April 2019

The least stressful option for patients with Parkinson's

Parkinson’s disease, a common neurodegenerative disease, affects 1 in every 350 adults in the UK and its prevalence is set to increase as our population ages. The disease involves the build-up of specific proteins in the brain and the subsequent destruction of brain cells causing physical symptoms, such as tremors, and can ultimately lead to dementia. The societal cost of Parkinson’s disease, including healthcare costs and loss of income, has been estimated to be over £20,000 per affected household.

In the absence of a cure for Parkinson’s, patients themselves have identified improved management of stress and anxiety as the second highest priority for unmet research needs to improve their quality of life. Measuring cortisol, a steroid hormone, has been suggested as a potential alternative and objective way to measure stress in place of the current subjective responses to anxiety rating questionnaires. Natural variations in cortisol levels require blood samples to be taken strictly at the same time each day and currently available tests are laboratory-based, taking a few days to provide results due to the need for extensive and  laborious sample processing prior to analysis to detect the biologically active form, or ‘free’ cortisol.

Previously, researchers at the National Measurement Laboratory (NML) at LGC had developed an accurate and reproducible method to measure both free and total cortisol in only 15 minutes for the monitoring of stress levels in athletes.

This method has now been applied to a small patient cohort recruited via clinical collaborators at the University of East Anglia. The patient cohort contained patients with Parkinson’s (9), patients with other neurodegenerative conditions (4) and healthy controls (10). Cortisol levels were monitored at multiple times during the day and across different days and compared with traditional questionnaires for stress assessment.


Our NML-developed method demonstrated good reproducibility for individual measurements of total and free cortisol levels, although there was significant variability in both measurements for each patient across different days. However, where both measurements (free and total) were performed in a single assay, the level of free cortisol expressed as a percentage (rather than as a concentration) was shown to remove the dayto day variability.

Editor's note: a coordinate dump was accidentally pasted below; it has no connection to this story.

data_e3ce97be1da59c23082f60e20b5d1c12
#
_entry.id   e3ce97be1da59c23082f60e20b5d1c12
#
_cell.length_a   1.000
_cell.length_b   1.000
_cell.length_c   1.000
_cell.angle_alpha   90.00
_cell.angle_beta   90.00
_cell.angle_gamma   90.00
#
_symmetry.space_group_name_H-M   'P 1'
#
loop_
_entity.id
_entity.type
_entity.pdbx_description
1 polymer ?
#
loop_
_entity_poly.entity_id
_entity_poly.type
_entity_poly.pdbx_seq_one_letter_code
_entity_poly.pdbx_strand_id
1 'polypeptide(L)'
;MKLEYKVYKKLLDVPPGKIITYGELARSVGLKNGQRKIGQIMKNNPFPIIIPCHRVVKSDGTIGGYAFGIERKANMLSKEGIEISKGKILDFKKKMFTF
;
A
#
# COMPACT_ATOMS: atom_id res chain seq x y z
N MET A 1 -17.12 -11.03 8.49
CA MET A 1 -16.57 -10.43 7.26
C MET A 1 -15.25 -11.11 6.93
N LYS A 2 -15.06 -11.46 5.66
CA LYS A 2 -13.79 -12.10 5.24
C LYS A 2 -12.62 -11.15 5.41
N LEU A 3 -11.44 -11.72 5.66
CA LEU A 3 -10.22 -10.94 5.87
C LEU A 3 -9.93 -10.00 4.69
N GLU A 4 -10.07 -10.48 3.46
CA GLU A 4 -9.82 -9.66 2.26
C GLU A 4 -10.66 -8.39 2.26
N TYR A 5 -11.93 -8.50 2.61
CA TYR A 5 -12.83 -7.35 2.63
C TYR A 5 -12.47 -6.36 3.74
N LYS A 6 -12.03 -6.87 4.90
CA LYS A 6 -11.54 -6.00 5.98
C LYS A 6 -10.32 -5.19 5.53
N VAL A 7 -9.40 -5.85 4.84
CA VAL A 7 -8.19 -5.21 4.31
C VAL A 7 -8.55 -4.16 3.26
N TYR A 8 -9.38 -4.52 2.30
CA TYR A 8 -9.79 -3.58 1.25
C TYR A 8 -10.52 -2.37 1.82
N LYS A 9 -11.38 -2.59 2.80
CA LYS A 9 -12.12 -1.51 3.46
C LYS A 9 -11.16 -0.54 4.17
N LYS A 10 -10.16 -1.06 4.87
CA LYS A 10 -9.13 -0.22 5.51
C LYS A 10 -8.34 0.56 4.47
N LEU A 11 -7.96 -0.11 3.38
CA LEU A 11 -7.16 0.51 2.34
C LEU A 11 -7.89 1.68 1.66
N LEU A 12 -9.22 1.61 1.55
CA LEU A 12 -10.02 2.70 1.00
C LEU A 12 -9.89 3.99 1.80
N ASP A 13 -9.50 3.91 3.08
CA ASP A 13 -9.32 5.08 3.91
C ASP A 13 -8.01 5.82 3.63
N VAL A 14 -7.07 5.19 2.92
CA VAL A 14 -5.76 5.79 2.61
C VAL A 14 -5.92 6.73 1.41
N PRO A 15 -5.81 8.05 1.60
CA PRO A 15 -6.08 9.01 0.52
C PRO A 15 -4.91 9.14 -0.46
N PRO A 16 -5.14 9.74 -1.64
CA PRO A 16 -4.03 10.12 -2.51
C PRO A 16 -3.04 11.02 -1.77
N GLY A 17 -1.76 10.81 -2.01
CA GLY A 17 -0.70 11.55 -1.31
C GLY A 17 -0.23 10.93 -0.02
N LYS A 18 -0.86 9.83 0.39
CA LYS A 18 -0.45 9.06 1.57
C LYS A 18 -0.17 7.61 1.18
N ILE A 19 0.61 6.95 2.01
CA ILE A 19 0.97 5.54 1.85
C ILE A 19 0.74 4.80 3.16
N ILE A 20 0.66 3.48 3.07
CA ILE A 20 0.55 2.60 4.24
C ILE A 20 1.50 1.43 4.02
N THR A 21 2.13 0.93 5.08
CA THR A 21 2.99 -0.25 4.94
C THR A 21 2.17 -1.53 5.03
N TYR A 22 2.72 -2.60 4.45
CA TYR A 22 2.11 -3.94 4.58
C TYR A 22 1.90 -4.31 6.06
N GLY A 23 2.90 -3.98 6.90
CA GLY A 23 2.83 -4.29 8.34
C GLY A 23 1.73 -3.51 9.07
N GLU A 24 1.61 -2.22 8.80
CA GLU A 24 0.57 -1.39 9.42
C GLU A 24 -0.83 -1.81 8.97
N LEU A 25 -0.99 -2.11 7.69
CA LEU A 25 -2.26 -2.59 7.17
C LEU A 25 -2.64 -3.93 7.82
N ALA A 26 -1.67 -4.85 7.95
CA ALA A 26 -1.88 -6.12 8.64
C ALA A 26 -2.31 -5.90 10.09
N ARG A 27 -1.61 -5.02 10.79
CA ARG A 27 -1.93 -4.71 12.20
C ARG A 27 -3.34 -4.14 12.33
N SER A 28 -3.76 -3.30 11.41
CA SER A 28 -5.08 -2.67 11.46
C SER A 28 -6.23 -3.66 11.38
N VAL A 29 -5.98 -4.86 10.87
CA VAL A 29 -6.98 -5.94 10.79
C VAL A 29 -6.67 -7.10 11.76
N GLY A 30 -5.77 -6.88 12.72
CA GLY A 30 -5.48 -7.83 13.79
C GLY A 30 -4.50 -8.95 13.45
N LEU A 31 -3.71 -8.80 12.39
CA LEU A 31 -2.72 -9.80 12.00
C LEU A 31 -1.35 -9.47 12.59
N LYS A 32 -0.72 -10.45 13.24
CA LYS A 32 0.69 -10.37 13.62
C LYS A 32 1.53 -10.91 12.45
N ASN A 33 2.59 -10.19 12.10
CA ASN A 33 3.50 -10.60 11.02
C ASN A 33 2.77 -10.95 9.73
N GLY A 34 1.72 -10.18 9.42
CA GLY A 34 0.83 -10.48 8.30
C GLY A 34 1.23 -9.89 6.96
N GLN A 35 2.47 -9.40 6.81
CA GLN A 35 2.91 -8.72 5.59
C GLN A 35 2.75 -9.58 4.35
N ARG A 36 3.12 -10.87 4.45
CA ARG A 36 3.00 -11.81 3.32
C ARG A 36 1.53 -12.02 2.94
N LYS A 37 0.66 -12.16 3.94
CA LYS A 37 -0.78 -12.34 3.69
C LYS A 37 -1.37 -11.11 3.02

Woman's crossed hands

“The search for treatments for Parkinson’s is at a critical stage with many avenues to explore. Perhaps measuring the level of free cortisol to help identify Parkinson’s patients’ anxiety will be more than just a proof of concept in the future thanks to the painstaking hard work [of the National
Measurement Laboratory].”

Jennifer Hartt, Parkinson’s patient and member of patient advisory panel

The pilot study showed that those patients with Parkinson’s disease had a higher percentage of free cortisol than other donor groups (by 1.6x), which may indicate elevated levels of stress in these patients. However the study sample was too small to show an association with self-reported anxiety levels. Patient controls without neurodegenerative conditions that were being treated for other medical conditions (e.g. hypertension, high cholesterol) were also found to have elevated levels of percentage of free cortisol.

The study was too small to draw clinical conclusions but interestingly we observed that the two Parkinson’s patients taking antidepressants had slightly lower levels of percentage of free cortisol, potentially indicating reduced stress levels as a result of their treatment regime.

Although the size of this study was small and further research is required to draw definitive conclusions, this pilot suggests that the percentage of free cortisol obtained through single assay measurement of free and total cortisol is feasible and may be a useful route to objectively monitor stress levels. This could then be used to monitor the efficacy of different interventions for anxiety, such as medication or therapy, for patients with Parkinson’s disease.

The method should also be amenable to being adapted into a portable point of care (POC) device, which ultimately offers greater convenience for the patient.